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0566 Notes on Marco Polo : vol.1
Notes on Marco Polo : vol.1 / Page 566 (Grayscale High Resolution Image)

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doi: 10.20676/00000246
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550   184. COWRIES

himself a native of Shih-p'ing (north-west of Lin-an in Yün-nan), we learn that an inscription existing in the Temple of the Earth Lord (T'u-chu-miao) at Shih-p'ing speaks of « so many sa of cowries (pei)» (Tien i, 3, 10). According to an unidentified text which was used by KLAPROTH, the so was worth 6 li, i. e. 0.006 of an ounce (of silver) or tael. I find the same information in the Tien hsi (12 a, 21 b; also quoted by YUAN Chia-ku), in the course of the following text : « Nowadays in Tien (= Yün-nan) the use of cowries (pei) has dwindled to very little, but Barbarian women near the border collect them as head ornaments. Popularly they are called pa. In

using them, one piece made a ;J chuang; four chuang made a   shou; four shou made a V&
min, also called a miao; five min made a If hui (certainly a wrong reading for 4, sa; it may not occur in the original edition of the Tien hsi; I have had to use a reprint of the Kuang-hsü period);

hui (read sa) is   so. A so is worth 6 li of silver, but can be exchanged for several tens of
minor things; that is why the Barbarians found it convenient .... » The author goes on to state that this was a survival of the old Chinese cowry currency, and that cowries formed the greater part of the currency used in Yün-nan under the Ming dynasty. This text of late date already betrays a corrupt tradition; the terms chuang and shou are written in a new manner, and I doubt whether min, which is itself in China one of the designations of a «string» of cash, was ever really used as a substitute for the miao of Ming texts. At any rate, the confusion shows that the terms chuang and shou conveyed no meaning to the author of the Tien hsi.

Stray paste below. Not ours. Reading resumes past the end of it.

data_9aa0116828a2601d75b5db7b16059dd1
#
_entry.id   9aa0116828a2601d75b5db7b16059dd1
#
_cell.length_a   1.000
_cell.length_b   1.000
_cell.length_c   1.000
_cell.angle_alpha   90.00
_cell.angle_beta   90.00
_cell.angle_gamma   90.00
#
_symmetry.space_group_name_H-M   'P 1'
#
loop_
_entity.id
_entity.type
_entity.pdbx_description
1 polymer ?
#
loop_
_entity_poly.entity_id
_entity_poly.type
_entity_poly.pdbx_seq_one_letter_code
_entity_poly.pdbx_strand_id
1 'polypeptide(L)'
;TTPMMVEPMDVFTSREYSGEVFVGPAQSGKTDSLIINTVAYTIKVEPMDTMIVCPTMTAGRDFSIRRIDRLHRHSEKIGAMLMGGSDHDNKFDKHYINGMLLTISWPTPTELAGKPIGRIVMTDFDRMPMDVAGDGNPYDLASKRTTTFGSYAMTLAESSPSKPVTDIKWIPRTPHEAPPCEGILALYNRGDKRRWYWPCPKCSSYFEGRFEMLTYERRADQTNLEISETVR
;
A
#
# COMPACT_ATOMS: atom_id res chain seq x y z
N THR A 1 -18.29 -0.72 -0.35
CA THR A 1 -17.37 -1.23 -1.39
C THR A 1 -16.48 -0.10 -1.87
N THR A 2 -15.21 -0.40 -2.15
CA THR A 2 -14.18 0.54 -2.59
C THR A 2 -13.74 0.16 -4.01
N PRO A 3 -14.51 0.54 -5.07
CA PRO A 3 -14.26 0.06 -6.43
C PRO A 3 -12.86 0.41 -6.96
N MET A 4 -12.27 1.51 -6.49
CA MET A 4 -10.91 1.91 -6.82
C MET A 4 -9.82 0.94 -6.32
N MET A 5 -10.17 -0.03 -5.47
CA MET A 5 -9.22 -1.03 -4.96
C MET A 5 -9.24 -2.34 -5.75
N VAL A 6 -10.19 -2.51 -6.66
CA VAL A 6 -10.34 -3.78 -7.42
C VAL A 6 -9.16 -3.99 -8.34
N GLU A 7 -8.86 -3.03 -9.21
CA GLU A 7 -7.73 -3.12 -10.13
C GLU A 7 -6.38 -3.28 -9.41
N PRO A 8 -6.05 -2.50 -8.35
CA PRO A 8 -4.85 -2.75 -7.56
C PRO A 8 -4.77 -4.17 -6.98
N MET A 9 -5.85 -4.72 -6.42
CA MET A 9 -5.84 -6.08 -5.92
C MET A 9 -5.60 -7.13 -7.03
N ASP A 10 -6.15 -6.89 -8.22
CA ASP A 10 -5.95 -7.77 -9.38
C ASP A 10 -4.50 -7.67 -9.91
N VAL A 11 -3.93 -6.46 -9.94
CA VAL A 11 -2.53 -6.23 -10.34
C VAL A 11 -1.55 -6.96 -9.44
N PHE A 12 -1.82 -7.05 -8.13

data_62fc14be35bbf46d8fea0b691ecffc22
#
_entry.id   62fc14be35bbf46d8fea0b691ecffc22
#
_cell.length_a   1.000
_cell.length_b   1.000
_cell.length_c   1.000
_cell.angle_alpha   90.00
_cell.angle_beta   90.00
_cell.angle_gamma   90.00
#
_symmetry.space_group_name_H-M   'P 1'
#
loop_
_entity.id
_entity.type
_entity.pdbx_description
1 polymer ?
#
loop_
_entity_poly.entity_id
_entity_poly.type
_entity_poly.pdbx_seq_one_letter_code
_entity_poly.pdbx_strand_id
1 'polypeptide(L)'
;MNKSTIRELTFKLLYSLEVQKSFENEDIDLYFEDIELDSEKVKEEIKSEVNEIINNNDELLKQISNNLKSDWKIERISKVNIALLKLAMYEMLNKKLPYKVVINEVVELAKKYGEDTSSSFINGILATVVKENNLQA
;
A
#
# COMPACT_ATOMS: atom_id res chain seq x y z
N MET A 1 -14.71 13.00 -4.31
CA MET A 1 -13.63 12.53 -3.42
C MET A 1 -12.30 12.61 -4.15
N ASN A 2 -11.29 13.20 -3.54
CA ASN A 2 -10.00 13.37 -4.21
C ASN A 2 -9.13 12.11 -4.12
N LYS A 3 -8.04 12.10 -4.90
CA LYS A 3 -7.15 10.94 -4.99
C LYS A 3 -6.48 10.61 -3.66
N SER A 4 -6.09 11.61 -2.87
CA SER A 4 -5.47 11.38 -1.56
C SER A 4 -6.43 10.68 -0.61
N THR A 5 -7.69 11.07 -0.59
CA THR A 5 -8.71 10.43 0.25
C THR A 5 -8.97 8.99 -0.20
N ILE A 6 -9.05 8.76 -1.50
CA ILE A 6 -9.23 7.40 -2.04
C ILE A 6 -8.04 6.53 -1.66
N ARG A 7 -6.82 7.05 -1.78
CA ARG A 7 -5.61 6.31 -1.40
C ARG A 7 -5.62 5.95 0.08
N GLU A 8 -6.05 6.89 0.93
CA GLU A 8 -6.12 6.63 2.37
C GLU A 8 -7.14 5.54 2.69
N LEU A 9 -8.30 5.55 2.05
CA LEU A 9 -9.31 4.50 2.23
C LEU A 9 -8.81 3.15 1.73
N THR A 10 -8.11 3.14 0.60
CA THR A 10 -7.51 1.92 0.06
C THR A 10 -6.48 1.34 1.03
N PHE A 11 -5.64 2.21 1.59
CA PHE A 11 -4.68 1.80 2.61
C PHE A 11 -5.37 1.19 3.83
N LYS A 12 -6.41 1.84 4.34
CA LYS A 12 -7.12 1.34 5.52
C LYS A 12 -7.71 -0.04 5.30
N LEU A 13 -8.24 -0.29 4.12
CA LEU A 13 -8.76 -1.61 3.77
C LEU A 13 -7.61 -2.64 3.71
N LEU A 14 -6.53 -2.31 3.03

The statement in SCHILDER, 318, based on SCHLEGEL'S Nederl.-Chines. Woordenboek (II, 408, s. v. kauri), that the cowry currency remained in use in Yün-nan down to the nineteenth century is not borne out by any authority. Nor can I find the source on which ANDERSSON relied (Archaeolog. Studien in China, 78) when he stated that the Lolo still used a cowry currency. On the contrary, VIAL is positive (Diet. français-lolo, p. [10]) that, « for a long time now this shell is only used to adorn the caps of young girls and little boys ». This is also true of other tribes in Yün-nan, for instance the Li-su (cf. K. WARD, The Land of the Blue Poppy, 142). Sometimes cowries serve as ornaments for animals (cf. Bocx, I'm Reiche des weissen Elefanten, 1885, p. 150). The cowries used in Yün-nan were white, according to Polo, and their Lolo name (Ni dialect) is iè-ma-ilu, lit. « white fruit of the water (= the sea) » (water -j- fruit -j- white); but the Chinese cash, which replaced the cowry, inherited this name and is called -(cf. VIAL, op. cit., 95, 297).

I have no explanation to proffer for the designations chuang, shou, and miao of Chinese Ming texts. Except shou, «hand », which might be interpreted as a « handful » of four cowries, they do not make much sense in Chinese, and, although they do not look like transcriptions, it may well be that, in fact, they transcribe native names, either Thai, or Lolo, or even Burmese. But something more may be said about so or sa. According to Polo, the rate of exchange in central Yün-nan between gold and silver was one to eight, and from the YS we know that 20 so were equivalent to 0.1 ounce of gold. Consequently, the silver value of the so in Polo's time ought to have been 0.04 tael, and, if we should take the rate of one to five, which is indicated by Polo for «Zardandan », i. e. south-western Yün-nan, the silver value of the so would be 0.025 tael. These are, however, irreconcilable either with Polo's statement that 80 cowries, i. e. a so, were worth one saggio of silver, since his saggio seems to have been the ch'ien, i. e. the mace, 0.1 tael, or with the later Chinese equivalence of the so with 0.006 tad. We lack sufficient data to enable